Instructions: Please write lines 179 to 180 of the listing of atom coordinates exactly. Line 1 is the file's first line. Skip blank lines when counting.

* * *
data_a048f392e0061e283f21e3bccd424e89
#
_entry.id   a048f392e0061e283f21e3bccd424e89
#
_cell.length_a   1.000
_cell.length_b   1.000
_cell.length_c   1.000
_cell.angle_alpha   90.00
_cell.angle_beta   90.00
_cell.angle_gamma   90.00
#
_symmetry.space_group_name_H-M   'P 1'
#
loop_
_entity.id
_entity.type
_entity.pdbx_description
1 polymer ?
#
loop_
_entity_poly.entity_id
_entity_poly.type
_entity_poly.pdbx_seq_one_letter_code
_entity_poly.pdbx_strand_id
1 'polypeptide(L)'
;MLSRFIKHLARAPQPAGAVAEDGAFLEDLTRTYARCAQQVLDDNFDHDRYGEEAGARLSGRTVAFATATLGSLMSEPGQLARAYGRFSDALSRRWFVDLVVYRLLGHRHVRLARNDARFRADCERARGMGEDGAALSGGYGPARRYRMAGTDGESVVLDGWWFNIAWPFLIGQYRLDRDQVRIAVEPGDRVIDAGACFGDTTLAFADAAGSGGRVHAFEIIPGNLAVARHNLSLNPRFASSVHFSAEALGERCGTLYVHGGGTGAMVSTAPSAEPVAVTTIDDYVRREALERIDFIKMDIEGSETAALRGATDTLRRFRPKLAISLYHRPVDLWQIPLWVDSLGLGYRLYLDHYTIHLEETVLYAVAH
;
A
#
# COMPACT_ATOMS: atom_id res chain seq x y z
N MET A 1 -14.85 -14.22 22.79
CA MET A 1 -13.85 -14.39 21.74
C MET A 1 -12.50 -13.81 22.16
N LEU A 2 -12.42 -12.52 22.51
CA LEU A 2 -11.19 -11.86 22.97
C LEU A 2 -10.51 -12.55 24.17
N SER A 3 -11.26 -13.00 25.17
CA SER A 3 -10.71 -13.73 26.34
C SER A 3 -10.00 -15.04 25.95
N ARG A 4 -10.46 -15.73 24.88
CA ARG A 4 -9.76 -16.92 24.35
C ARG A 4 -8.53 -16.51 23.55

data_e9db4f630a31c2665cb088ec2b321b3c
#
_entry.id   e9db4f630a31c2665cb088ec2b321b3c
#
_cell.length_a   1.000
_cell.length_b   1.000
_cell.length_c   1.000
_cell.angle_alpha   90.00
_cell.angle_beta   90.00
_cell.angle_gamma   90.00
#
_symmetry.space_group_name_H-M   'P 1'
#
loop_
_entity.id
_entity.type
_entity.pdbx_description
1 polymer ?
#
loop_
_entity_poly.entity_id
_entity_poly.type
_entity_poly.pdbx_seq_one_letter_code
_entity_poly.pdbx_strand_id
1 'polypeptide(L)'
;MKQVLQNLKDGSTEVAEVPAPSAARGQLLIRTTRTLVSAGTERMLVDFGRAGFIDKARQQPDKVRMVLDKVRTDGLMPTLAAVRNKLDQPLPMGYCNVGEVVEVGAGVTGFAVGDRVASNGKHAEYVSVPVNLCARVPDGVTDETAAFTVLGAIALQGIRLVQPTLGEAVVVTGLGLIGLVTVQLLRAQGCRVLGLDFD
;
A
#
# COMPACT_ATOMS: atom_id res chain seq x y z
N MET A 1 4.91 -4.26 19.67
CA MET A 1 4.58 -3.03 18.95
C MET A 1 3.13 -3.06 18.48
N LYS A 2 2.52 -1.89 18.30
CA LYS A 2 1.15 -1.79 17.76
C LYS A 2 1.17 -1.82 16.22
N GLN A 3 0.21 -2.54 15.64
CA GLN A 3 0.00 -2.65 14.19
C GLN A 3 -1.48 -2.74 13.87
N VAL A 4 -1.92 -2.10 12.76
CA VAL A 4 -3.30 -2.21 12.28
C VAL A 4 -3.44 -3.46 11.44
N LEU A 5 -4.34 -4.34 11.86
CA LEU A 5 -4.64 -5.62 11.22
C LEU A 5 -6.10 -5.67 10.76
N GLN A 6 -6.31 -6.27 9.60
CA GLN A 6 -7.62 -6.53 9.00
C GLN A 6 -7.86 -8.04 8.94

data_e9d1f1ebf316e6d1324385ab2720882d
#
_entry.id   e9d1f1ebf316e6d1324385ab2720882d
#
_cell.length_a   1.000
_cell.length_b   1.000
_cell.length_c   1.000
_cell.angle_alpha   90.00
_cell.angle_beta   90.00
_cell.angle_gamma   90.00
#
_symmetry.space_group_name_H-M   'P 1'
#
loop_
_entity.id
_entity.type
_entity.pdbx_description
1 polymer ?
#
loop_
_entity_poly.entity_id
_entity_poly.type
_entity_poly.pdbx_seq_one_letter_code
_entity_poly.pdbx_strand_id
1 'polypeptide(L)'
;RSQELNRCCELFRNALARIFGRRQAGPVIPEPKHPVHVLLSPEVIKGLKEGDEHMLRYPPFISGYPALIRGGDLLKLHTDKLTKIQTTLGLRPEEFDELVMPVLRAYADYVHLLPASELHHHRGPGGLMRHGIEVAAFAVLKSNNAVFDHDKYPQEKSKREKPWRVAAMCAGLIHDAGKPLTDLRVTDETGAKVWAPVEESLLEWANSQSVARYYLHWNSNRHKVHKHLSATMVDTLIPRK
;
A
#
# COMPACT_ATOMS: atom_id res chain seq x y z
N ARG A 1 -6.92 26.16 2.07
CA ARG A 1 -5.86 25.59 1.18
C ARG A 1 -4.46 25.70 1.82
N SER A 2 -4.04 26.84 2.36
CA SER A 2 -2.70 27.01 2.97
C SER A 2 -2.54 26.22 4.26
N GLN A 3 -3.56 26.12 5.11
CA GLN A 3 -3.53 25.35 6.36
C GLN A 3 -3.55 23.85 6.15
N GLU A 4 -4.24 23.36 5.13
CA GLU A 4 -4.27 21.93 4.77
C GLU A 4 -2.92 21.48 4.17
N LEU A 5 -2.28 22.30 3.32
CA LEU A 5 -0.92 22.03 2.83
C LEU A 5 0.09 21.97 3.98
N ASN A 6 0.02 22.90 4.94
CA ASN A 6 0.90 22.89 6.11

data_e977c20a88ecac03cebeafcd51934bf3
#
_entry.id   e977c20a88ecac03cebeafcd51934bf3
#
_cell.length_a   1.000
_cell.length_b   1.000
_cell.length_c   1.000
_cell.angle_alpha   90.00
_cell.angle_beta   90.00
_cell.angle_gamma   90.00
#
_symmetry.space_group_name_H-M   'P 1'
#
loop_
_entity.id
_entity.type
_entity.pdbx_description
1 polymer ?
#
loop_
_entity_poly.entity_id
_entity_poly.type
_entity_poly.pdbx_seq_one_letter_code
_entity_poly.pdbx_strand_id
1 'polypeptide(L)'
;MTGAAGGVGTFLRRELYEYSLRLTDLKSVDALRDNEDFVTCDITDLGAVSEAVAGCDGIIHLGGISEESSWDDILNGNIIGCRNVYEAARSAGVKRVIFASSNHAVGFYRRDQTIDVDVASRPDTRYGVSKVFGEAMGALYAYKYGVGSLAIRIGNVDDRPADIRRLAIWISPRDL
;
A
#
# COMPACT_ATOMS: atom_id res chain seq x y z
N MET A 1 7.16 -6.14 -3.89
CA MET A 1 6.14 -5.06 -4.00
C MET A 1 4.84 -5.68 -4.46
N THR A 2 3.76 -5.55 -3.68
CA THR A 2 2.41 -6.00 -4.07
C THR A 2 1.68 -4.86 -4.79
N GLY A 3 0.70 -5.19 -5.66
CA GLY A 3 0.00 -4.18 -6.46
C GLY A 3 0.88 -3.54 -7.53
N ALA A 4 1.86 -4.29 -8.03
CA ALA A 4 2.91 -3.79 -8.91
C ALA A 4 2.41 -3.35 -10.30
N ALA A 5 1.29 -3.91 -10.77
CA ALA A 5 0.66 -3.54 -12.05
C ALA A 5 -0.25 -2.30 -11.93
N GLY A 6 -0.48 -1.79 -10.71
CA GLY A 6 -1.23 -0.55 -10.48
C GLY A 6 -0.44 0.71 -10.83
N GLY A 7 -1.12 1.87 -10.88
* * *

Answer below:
C ALA A 4 2.41 -3.35 -10.30
N ALA A 5 1.29 -3.91 -10.77